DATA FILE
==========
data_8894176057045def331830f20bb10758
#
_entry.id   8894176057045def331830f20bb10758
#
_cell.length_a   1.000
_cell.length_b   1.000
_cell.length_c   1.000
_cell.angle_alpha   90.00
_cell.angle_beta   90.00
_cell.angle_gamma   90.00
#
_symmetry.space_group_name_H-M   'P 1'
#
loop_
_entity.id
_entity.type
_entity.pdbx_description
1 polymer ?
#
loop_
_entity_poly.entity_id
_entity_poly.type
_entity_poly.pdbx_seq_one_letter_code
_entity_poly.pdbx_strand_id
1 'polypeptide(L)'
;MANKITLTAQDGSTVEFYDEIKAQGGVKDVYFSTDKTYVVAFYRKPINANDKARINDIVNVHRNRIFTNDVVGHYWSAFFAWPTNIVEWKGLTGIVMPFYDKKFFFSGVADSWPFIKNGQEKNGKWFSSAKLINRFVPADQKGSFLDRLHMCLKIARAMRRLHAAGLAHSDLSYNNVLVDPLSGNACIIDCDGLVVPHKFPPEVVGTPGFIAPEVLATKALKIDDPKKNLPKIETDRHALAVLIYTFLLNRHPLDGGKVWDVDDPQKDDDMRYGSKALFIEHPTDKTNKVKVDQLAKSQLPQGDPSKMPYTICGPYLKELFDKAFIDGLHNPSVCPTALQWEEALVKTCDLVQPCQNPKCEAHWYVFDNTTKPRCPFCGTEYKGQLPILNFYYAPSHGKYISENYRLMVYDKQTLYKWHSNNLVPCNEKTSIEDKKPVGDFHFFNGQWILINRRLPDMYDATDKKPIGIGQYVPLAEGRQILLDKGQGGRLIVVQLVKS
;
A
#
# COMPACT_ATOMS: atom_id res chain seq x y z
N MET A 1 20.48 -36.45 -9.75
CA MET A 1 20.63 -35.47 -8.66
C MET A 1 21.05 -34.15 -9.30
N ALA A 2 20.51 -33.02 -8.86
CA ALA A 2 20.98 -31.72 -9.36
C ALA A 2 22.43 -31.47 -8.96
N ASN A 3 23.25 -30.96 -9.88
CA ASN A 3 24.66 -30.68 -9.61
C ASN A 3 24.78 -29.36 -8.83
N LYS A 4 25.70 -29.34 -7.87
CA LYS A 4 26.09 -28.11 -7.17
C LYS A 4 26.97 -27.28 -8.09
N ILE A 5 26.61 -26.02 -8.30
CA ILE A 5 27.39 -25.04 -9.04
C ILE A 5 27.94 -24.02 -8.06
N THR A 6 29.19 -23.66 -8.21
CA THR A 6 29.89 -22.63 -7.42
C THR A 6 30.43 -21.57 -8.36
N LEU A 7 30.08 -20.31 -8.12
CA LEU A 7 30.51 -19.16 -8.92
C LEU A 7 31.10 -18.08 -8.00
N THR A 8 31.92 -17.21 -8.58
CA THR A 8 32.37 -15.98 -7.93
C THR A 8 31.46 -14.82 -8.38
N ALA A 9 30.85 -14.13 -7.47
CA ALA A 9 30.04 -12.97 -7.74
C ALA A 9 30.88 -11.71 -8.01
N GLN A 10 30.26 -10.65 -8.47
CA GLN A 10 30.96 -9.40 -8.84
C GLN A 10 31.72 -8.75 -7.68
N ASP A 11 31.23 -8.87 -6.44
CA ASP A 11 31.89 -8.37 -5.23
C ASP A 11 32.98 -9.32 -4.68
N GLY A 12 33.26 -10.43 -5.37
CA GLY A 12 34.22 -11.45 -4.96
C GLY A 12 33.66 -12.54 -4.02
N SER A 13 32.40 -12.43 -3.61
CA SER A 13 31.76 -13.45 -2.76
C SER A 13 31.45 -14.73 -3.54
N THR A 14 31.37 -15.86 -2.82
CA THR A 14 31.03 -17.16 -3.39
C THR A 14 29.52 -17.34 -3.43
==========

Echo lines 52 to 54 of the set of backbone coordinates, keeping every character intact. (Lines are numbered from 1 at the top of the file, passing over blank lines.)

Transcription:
N THR A 8 31.92 -17.21 -8.58
CA THR A 8 32.37 -15.98 -7.93
C THR A 8 31.46 -14.82 -8.38